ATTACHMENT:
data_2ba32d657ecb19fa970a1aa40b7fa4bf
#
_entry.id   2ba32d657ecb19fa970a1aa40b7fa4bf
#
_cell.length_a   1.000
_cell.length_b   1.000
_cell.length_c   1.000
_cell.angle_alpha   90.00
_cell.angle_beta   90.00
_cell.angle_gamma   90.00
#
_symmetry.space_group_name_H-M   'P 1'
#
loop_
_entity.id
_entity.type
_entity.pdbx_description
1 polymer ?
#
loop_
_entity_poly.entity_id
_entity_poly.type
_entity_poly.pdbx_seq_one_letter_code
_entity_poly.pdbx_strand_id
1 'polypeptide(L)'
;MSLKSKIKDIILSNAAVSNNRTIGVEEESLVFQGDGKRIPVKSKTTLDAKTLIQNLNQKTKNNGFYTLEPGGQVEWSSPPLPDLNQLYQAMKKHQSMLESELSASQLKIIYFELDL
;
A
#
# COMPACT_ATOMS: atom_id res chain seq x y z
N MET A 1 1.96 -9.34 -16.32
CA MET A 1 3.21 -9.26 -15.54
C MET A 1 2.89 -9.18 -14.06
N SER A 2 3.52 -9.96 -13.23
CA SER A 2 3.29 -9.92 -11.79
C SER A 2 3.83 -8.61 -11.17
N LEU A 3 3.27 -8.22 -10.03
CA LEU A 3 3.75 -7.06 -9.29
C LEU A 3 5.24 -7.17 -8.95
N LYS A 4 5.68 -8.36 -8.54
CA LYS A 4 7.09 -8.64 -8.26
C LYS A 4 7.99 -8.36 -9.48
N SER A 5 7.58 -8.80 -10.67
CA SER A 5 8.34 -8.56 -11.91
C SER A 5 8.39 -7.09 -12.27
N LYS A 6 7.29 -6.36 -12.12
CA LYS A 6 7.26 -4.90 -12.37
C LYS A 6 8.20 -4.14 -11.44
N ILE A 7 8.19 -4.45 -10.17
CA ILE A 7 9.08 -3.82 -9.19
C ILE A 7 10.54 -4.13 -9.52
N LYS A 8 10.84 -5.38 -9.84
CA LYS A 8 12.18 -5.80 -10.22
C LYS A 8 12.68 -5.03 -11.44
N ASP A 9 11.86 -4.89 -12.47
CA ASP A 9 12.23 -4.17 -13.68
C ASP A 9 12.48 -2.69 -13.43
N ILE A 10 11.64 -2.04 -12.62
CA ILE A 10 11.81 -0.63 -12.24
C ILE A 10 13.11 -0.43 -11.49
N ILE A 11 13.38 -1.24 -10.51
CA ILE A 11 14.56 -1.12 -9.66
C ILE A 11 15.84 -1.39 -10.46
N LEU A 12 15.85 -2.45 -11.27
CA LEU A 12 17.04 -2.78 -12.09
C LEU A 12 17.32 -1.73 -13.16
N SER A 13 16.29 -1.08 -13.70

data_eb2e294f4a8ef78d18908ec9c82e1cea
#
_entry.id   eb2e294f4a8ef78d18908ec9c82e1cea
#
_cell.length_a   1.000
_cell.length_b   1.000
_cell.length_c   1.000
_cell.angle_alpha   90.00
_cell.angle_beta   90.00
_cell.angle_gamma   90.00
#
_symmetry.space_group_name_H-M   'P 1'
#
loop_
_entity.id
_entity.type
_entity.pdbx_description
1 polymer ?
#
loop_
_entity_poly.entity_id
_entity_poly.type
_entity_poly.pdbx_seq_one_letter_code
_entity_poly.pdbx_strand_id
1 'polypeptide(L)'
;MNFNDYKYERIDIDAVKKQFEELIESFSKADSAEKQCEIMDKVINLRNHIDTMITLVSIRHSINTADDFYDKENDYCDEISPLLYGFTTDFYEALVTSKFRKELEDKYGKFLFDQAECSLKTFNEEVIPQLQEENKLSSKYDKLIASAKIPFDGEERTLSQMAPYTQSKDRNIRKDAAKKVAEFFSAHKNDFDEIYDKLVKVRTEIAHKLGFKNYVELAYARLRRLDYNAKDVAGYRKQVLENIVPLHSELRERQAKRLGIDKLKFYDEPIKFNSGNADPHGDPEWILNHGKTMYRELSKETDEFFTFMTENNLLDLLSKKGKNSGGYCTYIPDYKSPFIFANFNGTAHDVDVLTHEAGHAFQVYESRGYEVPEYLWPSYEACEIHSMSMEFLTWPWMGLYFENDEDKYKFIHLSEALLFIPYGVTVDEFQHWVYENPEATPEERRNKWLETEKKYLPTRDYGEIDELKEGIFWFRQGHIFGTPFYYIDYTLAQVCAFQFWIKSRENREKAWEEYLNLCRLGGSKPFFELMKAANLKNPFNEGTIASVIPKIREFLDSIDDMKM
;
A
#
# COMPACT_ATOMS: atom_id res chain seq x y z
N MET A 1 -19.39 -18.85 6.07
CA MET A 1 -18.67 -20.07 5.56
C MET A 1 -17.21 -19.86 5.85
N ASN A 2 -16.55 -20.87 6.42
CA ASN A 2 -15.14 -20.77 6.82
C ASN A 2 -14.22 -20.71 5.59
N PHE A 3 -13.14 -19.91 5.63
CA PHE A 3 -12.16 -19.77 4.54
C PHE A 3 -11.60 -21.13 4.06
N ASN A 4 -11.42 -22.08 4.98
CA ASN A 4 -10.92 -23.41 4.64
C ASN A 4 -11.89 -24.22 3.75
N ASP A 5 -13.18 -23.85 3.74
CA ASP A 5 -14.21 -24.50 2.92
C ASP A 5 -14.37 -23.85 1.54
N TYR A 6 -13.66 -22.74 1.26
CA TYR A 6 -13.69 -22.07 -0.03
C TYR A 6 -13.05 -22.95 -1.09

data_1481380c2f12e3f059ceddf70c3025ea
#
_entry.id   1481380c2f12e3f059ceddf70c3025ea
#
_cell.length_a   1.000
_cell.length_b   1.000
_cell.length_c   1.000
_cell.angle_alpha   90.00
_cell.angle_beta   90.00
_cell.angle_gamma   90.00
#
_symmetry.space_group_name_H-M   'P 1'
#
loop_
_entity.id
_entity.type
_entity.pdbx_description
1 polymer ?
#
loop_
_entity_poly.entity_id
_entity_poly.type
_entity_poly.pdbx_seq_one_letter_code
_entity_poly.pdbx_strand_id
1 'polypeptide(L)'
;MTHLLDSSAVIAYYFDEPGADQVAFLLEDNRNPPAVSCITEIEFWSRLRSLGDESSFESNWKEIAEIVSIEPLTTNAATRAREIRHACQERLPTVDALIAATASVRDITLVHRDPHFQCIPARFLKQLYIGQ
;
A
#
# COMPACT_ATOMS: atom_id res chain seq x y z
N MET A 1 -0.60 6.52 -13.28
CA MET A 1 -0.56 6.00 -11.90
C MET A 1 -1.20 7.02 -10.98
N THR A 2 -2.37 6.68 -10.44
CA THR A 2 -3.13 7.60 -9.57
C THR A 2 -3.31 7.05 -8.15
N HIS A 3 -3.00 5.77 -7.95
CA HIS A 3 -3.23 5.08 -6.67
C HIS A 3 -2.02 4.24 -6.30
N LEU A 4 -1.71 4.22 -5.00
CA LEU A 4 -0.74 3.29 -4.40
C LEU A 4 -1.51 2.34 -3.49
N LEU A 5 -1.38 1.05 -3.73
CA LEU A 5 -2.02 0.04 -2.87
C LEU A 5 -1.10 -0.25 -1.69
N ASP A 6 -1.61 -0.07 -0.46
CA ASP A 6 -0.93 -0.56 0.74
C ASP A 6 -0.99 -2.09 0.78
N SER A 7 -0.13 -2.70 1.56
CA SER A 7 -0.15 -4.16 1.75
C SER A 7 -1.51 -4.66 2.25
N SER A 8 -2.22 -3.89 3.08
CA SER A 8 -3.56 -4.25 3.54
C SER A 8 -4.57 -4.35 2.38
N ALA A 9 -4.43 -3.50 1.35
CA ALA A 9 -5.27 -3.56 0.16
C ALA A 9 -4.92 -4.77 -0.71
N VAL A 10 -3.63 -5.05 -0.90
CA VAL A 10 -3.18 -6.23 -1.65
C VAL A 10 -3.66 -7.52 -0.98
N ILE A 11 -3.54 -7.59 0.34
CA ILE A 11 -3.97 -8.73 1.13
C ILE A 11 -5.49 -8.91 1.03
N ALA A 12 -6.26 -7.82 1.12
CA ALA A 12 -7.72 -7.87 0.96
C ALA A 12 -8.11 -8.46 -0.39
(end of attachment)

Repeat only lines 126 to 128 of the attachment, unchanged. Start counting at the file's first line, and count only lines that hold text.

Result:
#
_symmetry.space_group_name_H-M   'P 1'
#